Ultimately, you want to organize your paper in the manner you think will prove most effective with your audience, but here are a couple tips:
Heed the lesson of Ch. 1 in They Say/I Say: “To give your writing the most important thing of all—namely, a point—a writer needs to indicate clearly not only his or her thesis, but also what larger conversation that thesis is responding to” (18). In this case, the conversation you’re responding to is the one constituted by the articles in your topic cluster. Indicate at the beginning of your paper—before you state your thesis—that you’re writing in response to that conversation.
Also mind the lesson of Ch. 7 in They Say/I Say: “Regardless of how interesting a topic may be to you as a writer, readers always need to know what is at stake in a text and why they should care. . . . Rather than assume that audiences will know why their claims matter, all writers need to answer the ‘so what?’ and ‘who cares?’ questions up front” (88-89). Unlike your first two papers, this one is unsolicited, which means you must work harder to demonstrate the exigence for your argument and to attract readers. Providing compelling answers to the “so what?” and “who cares?” has never been more important.
Style (i.e., choosing the appropriate language for your paper)
Once again you’ll be writing to a highly specific audience, so you must continue to avoid writing to some vague, generalized audience. When reading your paper, it should be obvious that you’re writing to fellow UTA students.
As always, heed the lesson of Ch. 9 in They Say/I Say and mix standard written English with “the kinds of expressions and turns of phrase that you use every day when conversing with family and friends” (115). The more important lesson of that chapter is “that your judgments about the appropriate language for the situation should always take into account your likely audience and your purpose in writing” (121). As mentioned earlier, your style should be more formal than in your first two papers, but this does not mean you should write in a pretentious style that is not your own.
All readers appreciate coherent, unified paragraphs, so your paragraphs should include a topic sentence that clearly states the main idea of the paragraph and supporting sentences that cluster around the main idea without detours.
Document your sources properly according to MLA style. Consult The Scott, Foresman Writer for instructions on how to format in-text citations and Works Cited entries.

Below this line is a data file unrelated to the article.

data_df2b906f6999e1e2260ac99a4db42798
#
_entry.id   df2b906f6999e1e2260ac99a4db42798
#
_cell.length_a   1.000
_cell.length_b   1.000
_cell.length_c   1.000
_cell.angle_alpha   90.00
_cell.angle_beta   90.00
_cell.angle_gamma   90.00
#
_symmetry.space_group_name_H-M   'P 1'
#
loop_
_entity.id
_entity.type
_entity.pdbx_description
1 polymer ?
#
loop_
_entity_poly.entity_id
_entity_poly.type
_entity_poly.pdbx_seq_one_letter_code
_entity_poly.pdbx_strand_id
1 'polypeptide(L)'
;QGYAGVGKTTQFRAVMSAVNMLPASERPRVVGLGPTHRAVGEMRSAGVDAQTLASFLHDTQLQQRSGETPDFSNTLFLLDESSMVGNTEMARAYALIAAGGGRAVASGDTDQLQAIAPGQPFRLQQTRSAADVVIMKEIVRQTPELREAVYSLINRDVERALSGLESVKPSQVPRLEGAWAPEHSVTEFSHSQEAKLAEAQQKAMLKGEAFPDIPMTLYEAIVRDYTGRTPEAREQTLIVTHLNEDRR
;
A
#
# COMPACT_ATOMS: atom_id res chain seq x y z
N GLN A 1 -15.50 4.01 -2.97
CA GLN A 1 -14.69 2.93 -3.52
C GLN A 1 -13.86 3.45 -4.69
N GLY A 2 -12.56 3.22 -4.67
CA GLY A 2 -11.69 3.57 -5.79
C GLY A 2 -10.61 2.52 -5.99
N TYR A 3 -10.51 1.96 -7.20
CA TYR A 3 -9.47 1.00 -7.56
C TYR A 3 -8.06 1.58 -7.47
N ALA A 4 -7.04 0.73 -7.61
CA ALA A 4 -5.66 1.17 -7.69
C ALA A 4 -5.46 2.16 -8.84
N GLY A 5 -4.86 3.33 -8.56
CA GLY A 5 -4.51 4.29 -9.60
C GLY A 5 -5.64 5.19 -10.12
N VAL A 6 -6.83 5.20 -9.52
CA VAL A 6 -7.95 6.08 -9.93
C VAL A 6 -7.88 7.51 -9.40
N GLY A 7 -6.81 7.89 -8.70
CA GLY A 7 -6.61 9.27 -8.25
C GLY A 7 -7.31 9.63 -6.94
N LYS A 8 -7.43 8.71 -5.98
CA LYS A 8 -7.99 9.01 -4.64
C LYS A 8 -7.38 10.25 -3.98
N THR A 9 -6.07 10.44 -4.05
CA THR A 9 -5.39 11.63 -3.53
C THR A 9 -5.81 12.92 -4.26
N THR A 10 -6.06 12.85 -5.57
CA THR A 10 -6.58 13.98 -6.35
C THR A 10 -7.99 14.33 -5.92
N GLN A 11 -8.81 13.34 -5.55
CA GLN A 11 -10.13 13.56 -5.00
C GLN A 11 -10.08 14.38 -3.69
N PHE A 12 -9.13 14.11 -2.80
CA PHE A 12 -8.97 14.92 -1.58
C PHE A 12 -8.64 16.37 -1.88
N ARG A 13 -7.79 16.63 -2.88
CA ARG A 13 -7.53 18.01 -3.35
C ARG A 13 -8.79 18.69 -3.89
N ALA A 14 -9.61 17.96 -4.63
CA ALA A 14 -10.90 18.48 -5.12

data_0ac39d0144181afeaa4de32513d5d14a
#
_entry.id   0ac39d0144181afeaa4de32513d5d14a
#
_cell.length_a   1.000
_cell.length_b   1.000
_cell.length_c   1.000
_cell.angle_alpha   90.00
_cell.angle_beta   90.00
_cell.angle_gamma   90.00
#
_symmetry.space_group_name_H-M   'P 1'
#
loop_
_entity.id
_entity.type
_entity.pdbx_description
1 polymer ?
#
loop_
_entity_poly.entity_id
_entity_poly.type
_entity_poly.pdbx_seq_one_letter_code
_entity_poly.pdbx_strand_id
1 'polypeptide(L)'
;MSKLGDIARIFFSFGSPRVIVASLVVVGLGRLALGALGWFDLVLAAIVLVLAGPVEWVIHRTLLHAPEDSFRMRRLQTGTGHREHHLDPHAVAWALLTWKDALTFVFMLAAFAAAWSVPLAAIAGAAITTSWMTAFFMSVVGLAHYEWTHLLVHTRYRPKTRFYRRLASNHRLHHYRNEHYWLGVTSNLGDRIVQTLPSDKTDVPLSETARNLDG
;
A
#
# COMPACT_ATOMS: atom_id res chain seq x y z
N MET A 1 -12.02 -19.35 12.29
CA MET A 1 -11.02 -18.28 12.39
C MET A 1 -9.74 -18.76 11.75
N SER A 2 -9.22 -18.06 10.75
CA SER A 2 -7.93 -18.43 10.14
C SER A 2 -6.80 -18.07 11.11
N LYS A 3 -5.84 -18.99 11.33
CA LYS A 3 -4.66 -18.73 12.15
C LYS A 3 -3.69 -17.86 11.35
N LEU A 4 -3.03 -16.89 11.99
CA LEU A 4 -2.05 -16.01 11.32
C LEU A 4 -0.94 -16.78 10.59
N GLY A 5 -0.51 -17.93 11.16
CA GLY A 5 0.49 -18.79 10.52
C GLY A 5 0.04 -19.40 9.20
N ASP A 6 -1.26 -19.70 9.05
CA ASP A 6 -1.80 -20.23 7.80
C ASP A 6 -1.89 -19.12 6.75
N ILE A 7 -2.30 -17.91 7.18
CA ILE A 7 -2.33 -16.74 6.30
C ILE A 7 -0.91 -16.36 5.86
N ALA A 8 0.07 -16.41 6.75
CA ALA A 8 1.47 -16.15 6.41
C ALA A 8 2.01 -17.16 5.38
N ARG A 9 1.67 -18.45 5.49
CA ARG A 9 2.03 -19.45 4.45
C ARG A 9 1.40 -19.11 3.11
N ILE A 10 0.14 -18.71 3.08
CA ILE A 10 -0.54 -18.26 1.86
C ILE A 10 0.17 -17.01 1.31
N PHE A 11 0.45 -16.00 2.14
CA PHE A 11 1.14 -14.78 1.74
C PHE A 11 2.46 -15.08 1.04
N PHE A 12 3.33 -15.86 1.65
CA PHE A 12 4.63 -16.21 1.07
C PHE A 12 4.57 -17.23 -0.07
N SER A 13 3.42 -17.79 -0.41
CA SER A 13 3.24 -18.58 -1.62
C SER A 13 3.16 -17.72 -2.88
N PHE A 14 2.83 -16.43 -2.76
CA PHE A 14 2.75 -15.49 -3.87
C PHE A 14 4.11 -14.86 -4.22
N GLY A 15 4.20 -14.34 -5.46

Proofread carefully; avoid errors in grammar, spelling, punctuation, and mechanics. Use The Scott, Foresman Writer for questions you have regarding style.
Your paper should be no longer than four pages—anything beyond that length will be considered a failure to adhere to one of the assignment’s basic requirements. It should be double-spaced, typed in Times New Roman font, with 12 point character size and one inch margins all the way around.
Your first submission is due at the beginning of class on _________, and you should think of it as a final draft—something that is ready for publication. If your first submission does not meet every requirement of this assignment sheet, I will return it to you and count it as late. Both your first and final submissions must be turned in on time—you will be docked a full letter grade for each day either is late.
Peer reviews are due _________.
Final drafts are due _________.
Includes a snappy title that catches the reader’s attention and indicates the argument.
Identifies an appropriate topic related to one of the assigned essay clusters.
Indicates that the essay responds to the conversation in the essay cluster.
Includes a contestable, specific, detailed claim about the topic that advances the conversation.
Provides at least three well-developed reasons to support the claim.
Answers the “so what” and “who cares” questions by explaining why the argument is significant and to whom.
Supports reasons with carefully selected, well-developed examples from multiple sources, as well as from personal experiences and observations.
Anticipates counterarguments, considers them carefully, and responds to them fairly, conceding where others are right.
Uses sources effectively and integrates them smoothly, paraphrasing and occasionally directly quoting authorities to help substantiate or support points.
Offers proper attribution to each source cited via in-text parenthetical citation and a correctly formatted Works Cited page.
Comes across as a credible writer, and appeals to the values and emotions of the audience.
Develops a seamless, coherent, and well-organized argument.